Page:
The situation in the U.K. was not as straightforward. The 25-year-old Swallowdale facility at Hemel Hempstead had not been upgraded because of the significant costs involved, so there was less capacity available for other users. "We knew what to do [to capture that capacity], but every time we looked at the cost, we just couldn't justify it," says Peter Blackwell, logistics director.

Moreover, the facility had been designed and built when land was less dear. Swallowdale's infrastructure, which included two high-bay and several low-bay buildings, sprawled over some 20 acres of prime real estate, making it even more difficult to cost-justify.

Additionally, Kodak's logistics requirements at this site were in many ways more complex than in Germany, since it served as a local warehouse for England, a regional distribution center exporting to Europe, Africa, the Middle East and parts of Asia, and as a specialist fulfillment center for customer segments demanding very fast service. And those requirements were far from static. "Our service levels are good now, but we knew we would have to increasingly be world class in every aspect of these activities," says Blackwell. "Customer demands will become greater, not just in terms of current services we offer, but for new services we will have to develop."

When Kodak first went to the marketplace, however, it sought bids for a traditional outsourcing contract with a shared-use solution. MSAS Global Logistics, a division of the Ocean Group based in Bracknell, England, was one of the companies that Kodak asked to bid.

"I think one of the reasons they talked to us is that there already was a relationship," says Paul R. Brown, MSAS regional development director for Western Europe, the Middle East and Africa. "We provide them with a majority of their freight forwarding services in the 50- to 500-kilo range globally. And secondly, multi-user warehousing is a core skill as far as our business is concerned."

"We share systems and a whole range of backup services, so it is genuinely sharing overhead between customers on the sites, not creating multiple overheads." - Paul R. Brown of MSAS Global Logistics

Brown notes that MSAS specializes in what he calls "genuine shared user" facilities, which he differentiates from situations that amount to having several dedicated operations under one roof. "Our preferred approach is to flex the space and the workforce," he explains. "We have a core workforce for each contract that really understands that customer's business, but 50 percent of the workers flow between one contract and another. We share systems and a whole range of backup services, so it is genuinely sharing overhead between customers on the sites, not creating multiple overheads ... when you do it that way, one-plus-one becomes significantly less than two."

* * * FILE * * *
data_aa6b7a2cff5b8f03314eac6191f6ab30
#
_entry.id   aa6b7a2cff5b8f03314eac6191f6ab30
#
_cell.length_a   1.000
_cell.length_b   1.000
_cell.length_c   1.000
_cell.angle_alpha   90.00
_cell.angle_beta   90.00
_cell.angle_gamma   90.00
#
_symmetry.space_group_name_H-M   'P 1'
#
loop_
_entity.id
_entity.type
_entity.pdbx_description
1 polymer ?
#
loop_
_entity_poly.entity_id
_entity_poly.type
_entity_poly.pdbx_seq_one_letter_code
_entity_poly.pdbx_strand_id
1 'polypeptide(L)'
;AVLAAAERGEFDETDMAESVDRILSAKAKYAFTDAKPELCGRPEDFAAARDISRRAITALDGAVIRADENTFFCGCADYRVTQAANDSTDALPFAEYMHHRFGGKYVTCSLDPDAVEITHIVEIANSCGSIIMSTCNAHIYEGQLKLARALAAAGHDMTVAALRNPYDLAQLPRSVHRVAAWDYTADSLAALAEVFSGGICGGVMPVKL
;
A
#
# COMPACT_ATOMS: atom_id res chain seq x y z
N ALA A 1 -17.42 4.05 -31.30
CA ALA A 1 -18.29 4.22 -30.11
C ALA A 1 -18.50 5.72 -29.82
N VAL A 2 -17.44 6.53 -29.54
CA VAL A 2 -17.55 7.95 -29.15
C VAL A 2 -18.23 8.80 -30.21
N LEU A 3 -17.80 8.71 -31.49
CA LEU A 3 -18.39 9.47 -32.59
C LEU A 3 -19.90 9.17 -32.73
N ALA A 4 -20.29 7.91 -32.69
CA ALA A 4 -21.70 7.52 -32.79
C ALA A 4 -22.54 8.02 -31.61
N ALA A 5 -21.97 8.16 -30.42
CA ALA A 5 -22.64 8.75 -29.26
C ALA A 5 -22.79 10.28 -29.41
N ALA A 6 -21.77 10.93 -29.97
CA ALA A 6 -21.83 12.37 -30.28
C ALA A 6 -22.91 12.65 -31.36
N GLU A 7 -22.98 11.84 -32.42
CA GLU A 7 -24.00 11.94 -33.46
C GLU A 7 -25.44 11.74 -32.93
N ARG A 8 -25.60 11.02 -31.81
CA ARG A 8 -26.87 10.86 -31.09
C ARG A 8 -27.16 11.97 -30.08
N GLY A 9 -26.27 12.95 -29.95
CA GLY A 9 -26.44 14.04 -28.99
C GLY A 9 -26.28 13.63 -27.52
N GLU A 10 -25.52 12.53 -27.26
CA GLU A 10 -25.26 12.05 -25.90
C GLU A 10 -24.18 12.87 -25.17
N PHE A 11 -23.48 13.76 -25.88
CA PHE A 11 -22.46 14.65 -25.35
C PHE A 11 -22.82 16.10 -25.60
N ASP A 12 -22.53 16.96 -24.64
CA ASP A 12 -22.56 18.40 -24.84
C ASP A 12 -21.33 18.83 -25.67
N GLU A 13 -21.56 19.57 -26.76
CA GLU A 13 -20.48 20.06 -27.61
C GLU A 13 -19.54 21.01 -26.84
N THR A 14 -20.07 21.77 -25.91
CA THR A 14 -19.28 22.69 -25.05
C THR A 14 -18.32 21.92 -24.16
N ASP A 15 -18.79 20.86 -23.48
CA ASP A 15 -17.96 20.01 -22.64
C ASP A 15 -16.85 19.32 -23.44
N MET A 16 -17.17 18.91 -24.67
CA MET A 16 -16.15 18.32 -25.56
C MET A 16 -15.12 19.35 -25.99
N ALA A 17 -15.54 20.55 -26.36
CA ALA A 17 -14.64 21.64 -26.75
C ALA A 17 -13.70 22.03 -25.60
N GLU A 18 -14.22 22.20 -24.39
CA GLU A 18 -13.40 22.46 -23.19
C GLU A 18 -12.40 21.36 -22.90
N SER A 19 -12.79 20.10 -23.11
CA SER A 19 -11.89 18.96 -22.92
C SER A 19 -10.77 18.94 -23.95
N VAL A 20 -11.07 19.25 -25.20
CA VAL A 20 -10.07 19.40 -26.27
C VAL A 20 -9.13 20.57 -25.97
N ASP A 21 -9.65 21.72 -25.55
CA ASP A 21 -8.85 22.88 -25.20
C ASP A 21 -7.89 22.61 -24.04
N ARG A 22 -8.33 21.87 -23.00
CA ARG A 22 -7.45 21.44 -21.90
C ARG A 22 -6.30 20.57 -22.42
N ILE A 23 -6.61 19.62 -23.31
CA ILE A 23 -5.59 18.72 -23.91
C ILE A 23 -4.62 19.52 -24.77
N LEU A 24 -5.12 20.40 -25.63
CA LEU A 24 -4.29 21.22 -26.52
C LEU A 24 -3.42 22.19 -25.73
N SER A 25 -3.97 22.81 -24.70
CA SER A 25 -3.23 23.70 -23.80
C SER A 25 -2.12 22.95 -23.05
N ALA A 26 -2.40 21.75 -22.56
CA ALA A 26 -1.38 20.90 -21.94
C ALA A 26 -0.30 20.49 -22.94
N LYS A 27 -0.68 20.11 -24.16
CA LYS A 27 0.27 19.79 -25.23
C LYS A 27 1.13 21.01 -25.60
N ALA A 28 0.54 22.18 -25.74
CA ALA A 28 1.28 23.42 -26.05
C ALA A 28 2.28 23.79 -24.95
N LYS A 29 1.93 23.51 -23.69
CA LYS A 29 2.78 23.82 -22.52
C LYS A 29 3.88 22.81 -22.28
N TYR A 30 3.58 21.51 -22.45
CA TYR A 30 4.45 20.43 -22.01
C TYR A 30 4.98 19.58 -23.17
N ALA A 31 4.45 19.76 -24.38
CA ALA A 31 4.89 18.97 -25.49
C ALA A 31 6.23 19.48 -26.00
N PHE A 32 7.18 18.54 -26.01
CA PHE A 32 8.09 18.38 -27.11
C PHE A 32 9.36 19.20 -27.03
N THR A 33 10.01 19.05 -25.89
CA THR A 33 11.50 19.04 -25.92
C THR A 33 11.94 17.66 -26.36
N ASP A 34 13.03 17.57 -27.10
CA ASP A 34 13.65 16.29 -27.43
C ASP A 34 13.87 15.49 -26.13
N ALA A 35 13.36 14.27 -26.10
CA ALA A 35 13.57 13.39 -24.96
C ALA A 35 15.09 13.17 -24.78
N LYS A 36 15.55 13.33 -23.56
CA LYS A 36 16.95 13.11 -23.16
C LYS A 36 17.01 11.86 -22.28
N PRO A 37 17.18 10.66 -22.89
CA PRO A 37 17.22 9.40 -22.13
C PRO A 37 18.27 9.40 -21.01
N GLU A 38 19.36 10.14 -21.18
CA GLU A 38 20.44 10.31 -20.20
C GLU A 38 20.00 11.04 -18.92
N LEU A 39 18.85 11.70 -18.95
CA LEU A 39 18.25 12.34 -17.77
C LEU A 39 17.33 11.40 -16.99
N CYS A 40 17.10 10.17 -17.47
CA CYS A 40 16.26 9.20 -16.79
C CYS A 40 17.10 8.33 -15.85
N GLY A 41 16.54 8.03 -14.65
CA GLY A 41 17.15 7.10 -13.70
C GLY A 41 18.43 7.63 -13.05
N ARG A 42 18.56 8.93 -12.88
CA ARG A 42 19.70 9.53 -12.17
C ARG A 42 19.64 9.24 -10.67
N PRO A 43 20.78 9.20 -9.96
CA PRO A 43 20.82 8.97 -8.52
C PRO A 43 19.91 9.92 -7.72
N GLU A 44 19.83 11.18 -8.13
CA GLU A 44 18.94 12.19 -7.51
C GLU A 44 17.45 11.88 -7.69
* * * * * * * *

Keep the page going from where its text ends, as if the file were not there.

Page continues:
As Kodak and MSAS talked further, however, both concluded that constraints at the Swallowdale facility meant that Kodak would realize only minimal gains from a traditional contract. Something more radical was needed.

MSAS subsequently came back with a more far-reaching proposal: to move Kodak into a newer, more efficient MSAS facility that also would serve two or three other, smaller accounts. This would give Kodak its shared overhead as well as an infusion of cash from the sale of land freed up at Swallowdale.

Kodak and MSAS agreed to pursue this approach, but after looking at several potential building sites it became clear that none was as attractive as Kodak's present location, which is 25 miles from London and at the intersection of major national highways. Existing warehouses in the same general area also were investigated, but all felt like "force-fitting into a facility that really wasn't quite right," says Blackwell.

That dead-end led to the next, big leap: allow MSAS to build a high-capacity, multi-use facility on the present site designed to occupy a much smaller footprint than the existing buildings. Kodak would retain all the advantages of the current location, gain a shared-use solution designed to specifically fit its needs, and still free up a substantial parcel of land for sale on the open market, as well as selling acreage to MSAS for the new building.